Join The Conversation With Mishpacha's Weekly Newsletter

New Commitments in Ancient Eger

Aryeh Ehrlich, Hungary

Rabbi David Keleti was an accomplished maggid shiur in Israel when he discovered he had another mission. A native of Hungary and fluent in its language, he left his family behind and set off to sustain the trickle of Jews whose identities were reemerging from decades of persecution and neglect. Would he succeed? We spent a Shabbos there to find out.

Tuesday, March 10, 2015

The cannons no longer blast from atop Dobo Square. In fact, this historic plaza has just undergone a dramatic 21st-century facelift. But as I stand here, at the foot of the ancient fort of Eger — a 500-year-old castle and monument to patriotic heroism in Hungary — I can almost hear the desperate cannon fire in our imaginations. The fortress has known regional wars, bloody battles, and passionate revolutions, although now the artillery barrels stand empty, dusty, and abandoned. A bit like the Jewish community that once thrived here. Eger — known as Erloi by the Jews (spelled Erlau by the Germans) — is famous for its ancient battles, but also for its hot springs and world-class wines, about which Rebbe Nachman of Breslov said that anyone who tastes Hungarian wine can never go back to the taste of other wine. There is no kosher Hungarian wine, though; during my Shabbos in Eger, I made Kiddush on American grape juice. Ancient Eger, contested by the Turks and then the Habsburgs, always seemed to bounce back from calamity. In 1800, a fire broke out and consumed half the city; in 1827, another fire destroyed the city center; and four years later, hundreds of residents died in a cholera epidemic. But it never recovered from the horror of 1944, when the Jews of the city were rounded up into a brick factory, loaded into cattle cars, and shipped off to Auschwitz. Few survived the Holocaust and even fewer found their way back to their hometown, although one prominent survivor from Eger is the Rebbe of Erloi, Rav Yochanan Sofer, who returned to the town with a handful of students and reestablished a yeshivah before moving to Eretz Yisrael in 1950. Today, just a few dozen Jews are left — but that didn’t stop Rabbi David Keleti from renting out one of the tourist hotels at the foot of the castle for a weekend of Jewish inspiration. And that’s how I wound up getting dragged into a circle with Benche and his friend Binyamin Zev — a former Neolog and passionate baal teshuvah — as they do a little jig on a street corner to a song that emerges almost instinctively.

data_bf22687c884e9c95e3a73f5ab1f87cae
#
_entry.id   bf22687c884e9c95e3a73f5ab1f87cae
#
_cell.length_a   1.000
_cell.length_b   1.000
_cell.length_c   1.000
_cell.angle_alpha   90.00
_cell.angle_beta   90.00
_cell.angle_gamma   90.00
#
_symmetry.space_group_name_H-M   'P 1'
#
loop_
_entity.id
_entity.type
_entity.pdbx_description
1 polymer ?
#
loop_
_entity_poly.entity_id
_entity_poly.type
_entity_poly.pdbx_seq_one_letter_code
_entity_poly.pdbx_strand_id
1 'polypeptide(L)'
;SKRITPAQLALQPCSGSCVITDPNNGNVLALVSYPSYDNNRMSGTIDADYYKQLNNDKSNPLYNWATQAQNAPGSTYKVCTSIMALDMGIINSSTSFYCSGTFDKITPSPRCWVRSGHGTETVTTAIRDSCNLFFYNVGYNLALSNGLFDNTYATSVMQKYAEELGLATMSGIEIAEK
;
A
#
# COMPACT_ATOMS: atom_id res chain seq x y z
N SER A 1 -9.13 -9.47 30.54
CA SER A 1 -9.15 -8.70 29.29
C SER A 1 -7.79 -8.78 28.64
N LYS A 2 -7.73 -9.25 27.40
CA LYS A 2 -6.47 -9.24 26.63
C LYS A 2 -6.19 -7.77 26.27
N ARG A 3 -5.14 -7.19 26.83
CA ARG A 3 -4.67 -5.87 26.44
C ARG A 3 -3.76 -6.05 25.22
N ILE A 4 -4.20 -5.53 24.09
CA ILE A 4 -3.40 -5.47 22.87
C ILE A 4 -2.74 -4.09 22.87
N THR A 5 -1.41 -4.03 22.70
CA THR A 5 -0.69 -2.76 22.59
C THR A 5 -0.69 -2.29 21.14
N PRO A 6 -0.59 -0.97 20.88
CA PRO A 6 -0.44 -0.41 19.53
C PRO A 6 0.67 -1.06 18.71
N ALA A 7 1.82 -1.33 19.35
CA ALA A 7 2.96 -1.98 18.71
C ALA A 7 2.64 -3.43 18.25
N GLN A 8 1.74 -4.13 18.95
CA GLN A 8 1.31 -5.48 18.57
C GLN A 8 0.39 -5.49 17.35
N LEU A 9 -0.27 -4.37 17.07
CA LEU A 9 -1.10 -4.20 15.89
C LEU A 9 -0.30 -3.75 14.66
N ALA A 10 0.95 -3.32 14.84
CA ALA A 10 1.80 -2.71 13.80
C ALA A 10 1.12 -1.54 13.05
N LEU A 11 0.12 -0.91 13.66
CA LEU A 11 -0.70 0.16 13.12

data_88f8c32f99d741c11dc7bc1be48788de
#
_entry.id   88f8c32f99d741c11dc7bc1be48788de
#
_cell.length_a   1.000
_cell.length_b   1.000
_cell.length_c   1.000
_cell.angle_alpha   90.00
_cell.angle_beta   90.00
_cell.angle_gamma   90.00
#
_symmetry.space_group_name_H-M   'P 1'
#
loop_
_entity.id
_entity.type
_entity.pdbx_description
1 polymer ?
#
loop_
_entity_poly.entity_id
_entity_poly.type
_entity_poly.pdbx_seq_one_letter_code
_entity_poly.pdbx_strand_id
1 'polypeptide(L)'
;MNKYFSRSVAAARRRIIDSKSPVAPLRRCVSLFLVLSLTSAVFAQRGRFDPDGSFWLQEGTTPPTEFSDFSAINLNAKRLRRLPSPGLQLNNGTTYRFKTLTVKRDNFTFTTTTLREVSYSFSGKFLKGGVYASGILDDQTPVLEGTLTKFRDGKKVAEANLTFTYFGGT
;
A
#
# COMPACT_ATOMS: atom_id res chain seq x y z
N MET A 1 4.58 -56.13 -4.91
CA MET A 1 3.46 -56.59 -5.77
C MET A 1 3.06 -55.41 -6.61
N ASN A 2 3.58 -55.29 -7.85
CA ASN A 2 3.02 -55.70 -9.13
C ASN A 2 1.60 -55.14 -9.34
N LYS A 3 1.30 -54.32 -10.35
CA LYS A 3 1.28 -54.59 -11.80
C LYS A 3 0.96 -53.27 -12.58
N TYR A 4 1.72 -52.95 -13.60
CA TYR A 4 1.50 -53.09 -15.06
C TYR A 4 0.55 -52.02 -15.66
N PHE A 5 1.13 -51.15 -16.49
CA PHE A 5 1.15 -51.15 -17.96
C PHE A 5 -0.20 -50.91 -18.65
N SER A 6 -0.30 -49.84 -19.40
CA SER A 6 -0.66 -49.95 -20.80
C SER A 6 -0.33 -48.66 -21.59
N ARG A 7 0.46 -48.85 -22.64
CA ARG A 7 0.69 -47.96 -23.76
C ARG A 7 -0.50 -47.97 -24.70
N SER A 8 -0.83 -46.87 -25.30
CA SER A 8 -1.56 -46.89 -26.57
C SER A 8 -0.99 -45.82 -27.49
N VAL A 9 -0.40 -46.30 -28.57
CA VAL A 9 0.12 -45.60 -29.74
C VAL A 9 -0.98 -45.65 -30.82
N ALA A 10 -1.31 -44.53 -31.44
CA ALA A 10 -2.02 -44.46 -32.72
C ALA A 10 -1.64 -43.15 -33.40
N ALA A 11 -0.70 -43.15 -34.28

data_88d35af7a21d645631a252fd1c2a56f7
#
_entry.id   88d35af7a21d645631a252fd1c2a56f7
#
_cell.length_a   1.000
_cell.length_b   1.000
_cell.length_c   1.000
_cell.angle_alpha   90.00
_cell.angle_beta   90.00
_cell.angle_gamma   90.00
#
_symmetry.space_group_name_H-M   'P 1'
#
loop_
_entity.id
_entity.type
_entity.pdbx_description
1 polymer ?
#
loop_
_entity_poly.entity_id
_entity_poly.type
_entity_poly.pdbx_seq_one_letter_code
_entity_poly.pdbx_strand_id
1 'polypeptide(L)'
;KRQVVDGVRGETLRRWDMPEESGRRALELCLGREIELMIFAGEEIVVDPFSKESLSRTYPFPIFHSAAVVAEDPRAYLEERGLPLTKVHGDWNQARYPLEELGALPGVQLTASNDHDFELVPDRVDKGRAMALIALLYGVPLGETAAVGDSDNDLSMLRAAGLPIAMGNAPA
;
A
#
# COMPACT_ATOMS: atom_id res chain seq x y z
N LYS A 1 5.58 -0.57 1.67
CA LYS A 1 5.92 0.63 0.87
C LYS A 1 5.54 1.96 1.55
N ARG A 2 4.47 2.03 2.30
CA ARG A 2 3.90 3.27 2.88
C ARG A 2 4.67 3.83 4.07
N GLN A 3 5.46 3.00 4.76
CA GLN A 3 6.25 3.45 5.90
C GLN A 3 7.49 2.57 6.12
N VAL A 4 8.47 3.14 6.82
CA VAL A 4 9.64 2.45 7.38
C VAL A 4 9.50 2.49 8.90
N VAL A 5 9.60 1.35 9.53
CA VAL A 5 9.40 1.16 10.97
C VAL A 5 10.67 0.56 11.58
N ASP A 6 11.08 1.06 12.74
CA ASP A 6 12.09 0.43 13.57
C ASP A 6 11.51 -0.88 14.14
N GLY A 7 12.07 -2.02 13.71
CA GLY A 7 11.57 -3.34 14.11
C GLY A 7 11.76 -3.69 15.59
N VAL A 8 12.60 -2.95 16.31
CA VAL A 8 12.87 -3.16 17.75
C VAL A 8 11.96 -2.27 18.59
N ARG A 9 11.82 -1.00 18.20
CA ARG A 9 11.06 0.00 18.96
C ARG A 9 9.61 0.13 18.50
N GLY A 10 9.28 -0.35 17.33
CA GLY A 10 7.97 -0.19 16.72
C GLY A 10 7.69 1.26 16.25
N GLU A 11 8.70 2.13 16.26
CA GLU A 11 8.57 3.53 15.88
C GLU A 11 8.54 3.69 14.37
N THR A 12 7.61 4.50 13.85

To read the rest of this story, please buy this issue of Mishpacha or sign up for a weekly subscription

Share this page with a friend. Fill in the information below, and we'll email your friend a link to this page on your behalf.

Your name
Your email address
You friend's name
Your friend's email address
Please type the characters you see in the image into the box provided.

What’s in a Name?
Shoshana Friedman “What does Writer X have to say this week?”
Atonement — Fake and Real
Yonoson Rosenblum White confessionals and faux rituals
Four Walls Coming Full Circle
Eytan Kobre All the while, there’s been a relationship in the offing...
And Yet We Smile
Yisroel Besser We are the nation that toils to be happy at all costs
Out of This World
Rabbi Henoch Plotnick Dirshu Hashem b’himatzo — we are in Hashem’s company now...
Steven and Jonathan Litton
Rachel Bachrach The co-owners of Litton Sukkah, based in Lawrence, NY
Tali Messing
Moe Mernick Tali Messing, engineering manager at Facebook Tel Aviv
Sick Note
Jacob L. Freedman “Of course, Dr. Freedman. Machul, machul, machul”
Avoiding Health Columns Can Be Good for You
Rabbi Emanuel Feldman Only one reliable guide for good health: our Torah
Endnote: Side Notes
Riki Goldstein Most Jewish music industry entertainers have side profes...
Me, Myself, and Why
Faigy Peritzman Where there’s no heart and no love, there’s no point
Can’t Do It Without You
Sarah Chana Radcliffe When you step up to the plate, you build your home team
Eternal Joy
Mrs. Elana Moskowitz The joy of Succos is the fruit of spiritual victory
The Appraiser: Part III
D. Himy, M.S. CCC-SLP and Zivia Reischer Make sure your child knows his strengths
Hidden Special Needs
Rena Shechter You won’t see his special needs, but don’t deny them
Dear Wealthy Friend
Anonymous There’s no need for guilt. I am truly happy for you